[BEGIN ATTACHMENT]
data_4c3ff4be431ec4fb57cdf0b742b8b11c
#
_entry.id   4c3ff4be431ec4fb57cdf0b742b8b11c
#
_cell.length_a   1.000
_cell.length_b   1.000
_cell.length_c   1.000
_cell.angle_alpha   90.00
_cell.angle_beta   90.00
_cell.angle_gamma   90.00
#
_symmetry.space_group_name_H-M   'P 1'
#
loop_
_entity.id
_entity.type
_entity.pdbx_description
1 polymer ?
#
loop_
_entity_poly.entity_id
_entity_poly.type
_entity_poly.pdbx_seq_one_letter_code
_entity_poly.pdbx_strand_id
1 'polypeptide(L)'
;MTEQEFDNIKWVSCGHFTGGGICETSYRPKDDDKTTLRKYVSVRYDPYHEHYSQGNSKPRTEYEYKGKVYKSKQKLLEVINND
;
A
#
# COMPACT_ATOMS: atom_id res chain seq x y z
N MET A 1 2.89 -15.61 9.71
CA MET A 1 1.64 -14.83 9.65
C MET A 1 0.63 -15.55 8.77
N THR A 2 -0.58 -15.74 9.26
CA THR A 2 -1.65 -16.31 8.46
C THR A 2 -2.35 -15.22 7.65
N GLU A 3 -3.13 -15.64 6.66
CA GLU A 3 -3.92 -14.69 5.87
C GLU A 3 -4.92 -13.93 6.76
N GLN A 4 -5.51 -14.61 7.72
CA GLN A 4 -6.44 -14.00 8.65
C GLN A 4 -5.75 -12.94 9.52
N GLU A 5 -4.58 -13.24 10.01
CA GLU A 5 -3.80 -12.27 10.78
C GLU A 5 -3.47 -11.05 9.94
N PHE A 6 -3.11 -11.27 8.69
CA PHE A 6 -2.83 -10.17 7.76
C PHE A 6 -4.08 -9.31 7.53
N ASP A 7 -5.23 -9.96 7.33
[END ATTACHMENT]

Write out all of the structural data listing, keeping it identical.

data_4c3ff4be431ec4fb57cdf0b742b8b11c
#
_entry.id   4c3ff4be431ec4fb57cdf0b742b8b11c
#
_cell.length_a   1.000
_cell.length_b   1.000
_cell.length_c   1.000
_cell.angle_alpha   90.00
_cell.angle_beta   90.00
_cell.angle_gamma   90.00
#
_symmetry.space_group_name_H-M   'P 1'
#
loop_
_entity.id
_entity.type
_entity.pdbx_description
1 polymer ?
#
loop_
_entity_poly.entity_id
_entity_poly.type
_entity_poly.pdbx_seq_one_letter_code
_entity_poly.pdbx_strand_id
1 'polypeptide(L)'
;MTEQEFDNIKWVSCGHFTGGGICETSYRPKDDDKTTLRKYVSVRYDPYHEHYSQGNSKPRTEYEYKGKVYKSKQKLLEVINND
;
A
#
# COMPACT_ATOMS: atom_id res chain seq x y z
N MET A 1 2.89 -15.61 9.71
CA MET A 1 1.64 -14.83 9.65
C MET A 1 0.63 -15.55 8.77
N THR A 2 -0.58 -15.74 9.26
CA THR A 2 -1.65 -16.31 8.46
C THR A 2 -2.35 -15.22 7.65
N GLU A 3 -3.13 -15.64 6.66
CA GLU A 3 -3.92 -14.69 5.87
C GLU A 3 -4.92 -13.93 6.76
N GLN A 4 -5.51 -14.61 7.72
CA GLN A 4 -6.44 -14.00 8.65
C GLN A 4 -5.75 -12.94 9.52
N GLU A 5 -4.58 -13.24 10.01
CA GLU A 5 -3.80 -12.27 10.78
C GLU A 5 -3.47 -11.05 9.94
N PHE A 6 -3.11 -11.27 8.69
CA PHE A 6 -2.83 -10.17 7.76
C PHE A 6 -4.08 -9.31 7.53
N ASP A 7 -5.23 -9.96 7.33